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laboratory Adaptation of an Indigenous Braconid Parasite to the Face Fly1,2

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A laboratory colony of the braconid palasite APhaereta pallipes (Say) capable of utilizing the face fly, Musca Autumnalis De Geer, as a host was developed by subjecting the abnormal host to oviposition through 27 generations. Average parasitism during the experiment was 45.4%, and average natural emergence was 8.1%. Highest parasitism, 90.4%, occurred during the 13th generation, and highest rate of natural emergence of adult parasites from the hard, calcareous face fly pup aria. 29.3%, occurred in the 18th generation. Genetic variability was low in the parent stock, and the colony declined in rate of parasitism on the face fly and in ability to break out of the hard puparia of the host.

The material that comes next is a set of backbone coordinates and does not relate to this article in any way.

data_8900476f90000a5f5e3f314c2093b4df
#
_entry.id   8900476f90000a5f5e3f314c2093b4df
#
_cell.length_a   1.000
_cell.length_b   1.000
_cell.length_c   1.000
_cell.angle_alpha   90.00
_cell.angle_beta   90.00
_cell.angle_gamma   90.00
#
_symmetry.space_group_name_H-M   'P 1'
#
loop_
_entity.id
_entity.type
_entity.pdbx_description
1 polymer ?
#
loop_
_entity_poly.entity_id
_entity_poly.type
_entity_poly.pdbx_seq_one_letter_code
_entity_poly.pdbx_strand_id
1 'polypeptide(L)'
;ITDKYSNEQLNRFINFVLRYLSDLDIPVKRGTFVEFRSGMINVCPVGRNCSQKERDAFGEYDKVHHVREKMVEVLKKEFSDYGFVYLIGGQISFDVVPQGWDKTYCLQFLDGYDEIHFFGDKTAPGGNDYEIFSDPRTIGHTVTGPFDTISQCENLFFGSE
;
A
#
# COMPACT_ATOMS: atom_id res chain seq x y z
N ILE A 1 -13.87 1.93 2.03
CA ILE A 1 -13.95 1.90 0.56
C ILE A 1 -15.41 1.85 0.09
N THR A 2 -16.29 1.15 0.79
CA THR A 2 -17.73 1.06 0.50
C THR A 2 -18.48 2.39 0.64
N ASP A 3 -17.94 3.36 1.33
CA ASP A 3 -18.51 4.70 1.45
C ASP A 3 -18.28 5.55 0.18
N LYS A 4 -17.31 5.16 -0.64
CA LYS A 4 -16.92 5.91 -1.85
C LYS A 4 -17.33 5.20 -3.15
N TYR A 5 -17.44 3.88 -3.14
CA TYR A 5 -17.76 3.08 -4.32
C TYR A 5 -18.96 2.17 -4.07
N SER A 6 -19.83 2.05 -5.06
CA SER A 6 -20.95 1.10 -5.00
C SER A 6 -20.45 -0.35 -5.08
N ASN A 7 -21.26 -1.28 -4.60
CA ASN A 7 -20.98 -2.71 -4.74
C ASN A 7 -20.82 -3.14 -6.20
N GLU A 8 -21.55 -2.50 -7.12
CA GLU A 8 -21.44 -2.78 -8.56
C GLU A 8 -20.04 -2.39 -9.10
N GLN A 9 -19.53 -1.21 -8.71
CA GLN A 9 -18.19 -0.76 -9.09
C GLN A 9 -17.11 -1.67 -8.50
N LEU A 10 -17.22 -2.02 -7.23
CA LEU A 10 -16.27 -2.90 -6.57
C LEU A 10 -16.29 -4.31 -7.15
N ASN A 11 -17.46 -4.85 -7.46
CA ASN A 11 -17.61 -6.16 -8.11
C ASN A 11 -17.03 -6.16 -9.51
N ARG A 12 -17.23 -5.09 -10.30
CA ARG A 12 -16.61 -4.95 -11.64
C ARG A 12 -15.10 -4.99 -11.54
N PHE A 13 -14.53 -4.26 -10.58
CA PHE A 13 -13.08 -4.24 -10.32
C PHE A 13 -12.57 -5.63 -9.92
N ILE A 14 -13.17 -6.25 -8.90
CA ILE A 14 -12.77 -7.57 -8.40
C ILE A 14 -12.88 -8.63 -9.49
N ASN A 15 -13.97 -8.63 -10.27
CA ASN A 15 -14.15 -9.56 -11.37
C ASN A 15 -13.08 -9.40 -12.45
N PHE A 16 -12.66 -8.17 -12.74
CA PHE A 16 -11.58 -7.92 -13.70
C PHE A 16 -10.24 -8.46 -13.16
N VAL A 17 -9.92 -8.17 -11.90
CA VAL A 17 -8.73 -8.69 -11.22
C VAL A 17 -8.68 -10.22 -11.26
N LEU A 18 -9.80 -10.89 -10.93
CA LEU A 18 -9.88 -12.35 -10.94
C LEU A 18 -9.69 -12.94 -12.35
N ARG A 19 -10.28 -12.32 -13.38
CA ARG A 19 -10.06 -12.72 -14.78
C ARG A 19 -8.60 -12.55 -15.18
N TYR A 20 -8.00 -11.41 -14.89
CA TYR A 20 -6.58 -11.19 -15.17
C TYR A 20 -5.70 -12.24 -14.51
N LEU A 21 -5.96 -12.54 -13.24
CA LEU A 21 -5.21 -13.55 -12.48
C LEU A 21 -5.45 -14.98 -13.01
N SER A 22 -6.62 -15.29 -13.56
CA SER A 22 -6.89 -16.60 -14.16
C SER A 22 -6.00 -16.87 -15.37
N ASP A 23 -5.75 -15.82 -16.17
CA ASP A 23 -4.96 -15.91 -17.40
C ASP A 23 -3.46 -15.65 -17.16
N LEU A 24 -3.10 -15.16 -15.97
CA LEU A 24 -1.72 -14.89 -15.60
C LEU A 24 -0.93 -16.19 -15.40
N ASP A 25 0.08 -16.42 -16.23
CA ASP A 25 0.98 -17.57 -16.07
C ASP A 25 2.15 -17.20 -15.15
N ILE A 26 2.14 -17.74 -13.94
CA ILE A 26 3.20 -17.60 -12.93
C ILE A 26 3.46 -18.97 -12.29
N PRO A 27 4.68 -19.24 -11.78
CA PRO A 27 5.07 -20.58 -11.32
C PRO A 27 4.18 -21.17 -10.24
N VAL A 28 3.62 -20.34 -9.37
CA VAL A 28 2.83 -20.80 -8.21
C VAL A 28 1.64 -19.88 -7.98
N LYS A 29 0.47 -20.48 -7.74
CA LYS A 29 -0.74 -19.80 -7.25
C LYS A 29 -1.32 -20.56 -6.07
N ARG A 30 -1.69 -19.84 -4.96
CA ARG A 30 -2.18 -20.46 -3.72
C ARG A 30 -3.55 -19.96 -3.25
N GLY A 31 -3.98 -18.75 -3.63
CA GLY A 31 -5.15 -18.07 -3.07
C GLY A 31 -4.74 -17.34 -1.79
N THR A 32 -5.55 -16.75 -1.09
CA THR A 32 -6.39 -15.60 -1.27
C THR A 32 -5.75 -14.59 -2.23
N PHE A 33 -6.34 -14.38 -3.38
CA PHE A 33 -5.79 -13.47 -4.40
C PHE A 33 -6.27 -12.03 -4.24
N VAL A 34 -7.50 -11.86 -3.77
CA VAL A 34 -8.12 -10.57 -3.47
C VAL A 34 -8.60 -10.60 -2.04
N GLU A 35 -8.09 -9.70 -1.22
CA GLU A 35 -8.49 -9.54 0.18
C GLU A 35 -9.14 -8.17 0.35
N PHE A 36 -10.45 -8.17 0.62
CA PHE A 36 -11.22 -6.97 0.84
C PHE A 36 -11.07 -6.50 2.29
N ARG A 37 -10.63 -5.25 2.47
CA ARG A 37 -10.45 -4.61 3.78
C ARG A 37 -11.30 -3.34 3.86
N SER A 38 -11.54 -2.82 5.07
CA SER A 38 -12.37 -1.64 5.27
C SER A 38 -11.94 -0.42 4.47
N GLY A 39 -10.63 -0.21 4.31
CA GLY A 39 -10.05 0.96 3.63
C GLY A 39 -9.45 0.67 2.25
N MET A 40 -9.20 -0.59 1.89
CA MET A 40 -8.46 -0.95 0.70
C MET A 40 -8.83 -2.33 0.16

Document Type: Research Article

Publication date: June 1, 1970

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  • Journal of Economic Entomology is published bimonthly in February, April, June, August, October, and December. The journal publishes articles on the economic significance of insects and is divided into the following sections: apiculture & social insects; arthropods in relation to plant disease; forum; insecticide resistance and resistance management; ecotoxicology; biological and microbial control; ecology and behavior; sampling and biostatistics; household and structural insects; medical entomology; molecular entomology; veterinary entomology; forest entomology; horticultural entomology; field and forage crops, and small grains; stored-product; commodity treatment and quarantine entomology; and plant resistance. In addition to research papers, Journal of Economic Entomology publishes Letters to the Editor, interpretive articles in a Forum section, Short Communications, Rapid Communications, and Book Reviews.
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